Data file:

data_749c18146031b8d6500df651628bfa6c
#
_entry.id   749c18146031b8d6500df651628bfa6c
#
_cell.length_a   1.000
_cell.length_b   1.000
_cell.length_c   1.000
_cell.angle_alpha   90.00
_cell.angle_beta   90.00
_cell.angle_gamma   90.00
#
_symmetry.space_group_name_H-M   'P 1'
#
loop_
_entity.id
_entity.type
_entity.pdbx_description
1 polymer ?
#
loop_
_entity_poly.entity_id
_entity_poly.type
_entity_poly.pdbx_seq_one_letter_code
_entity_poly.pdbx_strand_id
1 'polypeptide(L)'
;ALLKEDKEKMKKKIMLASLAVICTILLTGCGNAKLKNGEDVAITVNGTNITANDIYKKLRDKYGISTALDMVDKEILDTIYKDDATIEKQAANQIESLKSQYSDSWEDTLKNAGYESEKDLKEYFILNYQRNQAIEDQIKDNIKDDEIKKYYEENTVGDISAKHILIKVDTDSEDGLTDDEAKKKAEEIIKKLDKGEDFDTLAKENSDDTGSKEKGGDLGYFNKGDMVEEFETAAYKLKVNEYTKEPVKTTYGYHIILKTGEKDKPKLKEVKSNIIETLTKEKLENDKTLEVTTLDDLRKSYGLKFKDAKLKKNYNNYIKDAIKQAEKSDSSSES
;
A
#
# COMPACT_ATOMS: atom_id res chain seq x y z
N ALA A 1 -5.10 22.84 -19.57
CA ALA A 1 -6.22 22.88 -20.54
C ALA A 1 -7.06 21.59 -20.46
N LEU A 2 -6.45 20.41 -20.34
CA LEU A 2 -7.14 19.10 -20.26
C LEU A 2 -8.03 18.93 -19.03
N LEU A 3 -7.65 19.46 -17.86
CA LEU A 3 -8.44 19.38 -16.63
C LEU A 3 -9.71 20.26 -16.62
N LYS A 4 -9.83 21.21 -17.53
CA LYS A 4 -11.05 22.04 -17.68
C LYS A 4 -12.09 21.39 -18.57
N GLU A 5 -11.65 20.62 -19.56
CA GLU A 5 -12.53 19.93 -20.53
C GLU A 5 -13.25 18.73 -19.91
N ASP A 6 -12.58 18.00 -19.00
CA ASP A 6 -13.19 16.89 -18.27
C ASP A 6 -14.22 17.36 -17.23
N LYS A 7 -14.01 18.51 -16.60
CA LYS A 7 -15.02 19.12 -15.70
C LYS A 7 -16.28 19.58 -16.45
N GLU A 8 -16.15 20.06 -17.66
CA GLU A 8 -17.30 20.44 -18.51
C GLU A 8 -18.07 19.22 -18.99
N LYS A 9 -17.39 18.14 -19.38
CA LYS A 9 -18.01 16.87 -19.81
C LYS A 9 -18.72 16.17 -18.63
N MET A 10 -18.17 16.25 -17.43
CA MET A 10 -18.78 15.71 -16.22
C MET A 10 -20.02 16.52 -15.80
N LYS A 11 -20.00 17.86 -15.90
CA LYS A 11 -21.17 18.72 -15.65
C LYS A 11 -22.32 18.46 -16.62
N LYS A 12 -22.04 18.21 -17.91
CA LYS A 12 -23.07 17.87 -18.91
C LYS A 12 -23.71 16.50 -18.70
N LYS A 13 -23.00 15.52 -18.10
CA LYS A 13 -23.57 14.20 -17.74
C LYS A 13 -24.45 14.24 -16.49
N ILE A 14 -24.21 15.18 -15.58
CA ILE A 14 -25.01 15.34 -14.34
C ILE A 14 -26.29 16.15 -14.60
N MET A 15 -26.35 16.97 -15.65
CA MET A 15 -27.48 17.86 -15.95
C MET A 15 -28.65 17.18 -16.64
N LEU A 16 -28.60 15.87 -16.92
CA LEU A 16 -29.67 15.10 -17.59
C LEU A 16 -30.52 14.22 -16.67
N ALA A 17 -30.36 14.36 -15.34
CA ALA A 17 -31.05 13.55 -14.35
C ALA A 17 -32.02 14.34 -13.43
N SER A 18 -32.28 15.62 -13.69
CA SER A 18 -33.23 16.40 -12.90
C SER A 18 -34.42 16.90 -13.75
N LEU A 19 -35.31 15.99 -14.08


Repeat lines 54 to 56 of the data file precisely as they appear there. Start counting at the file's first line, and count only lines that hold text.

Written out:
C GLU A 8 -18.07 19.22 -18.99
N LYS A 9 -17.39 18.14 -19.38
CA LYS A 9 -18.01 16.87 -19.81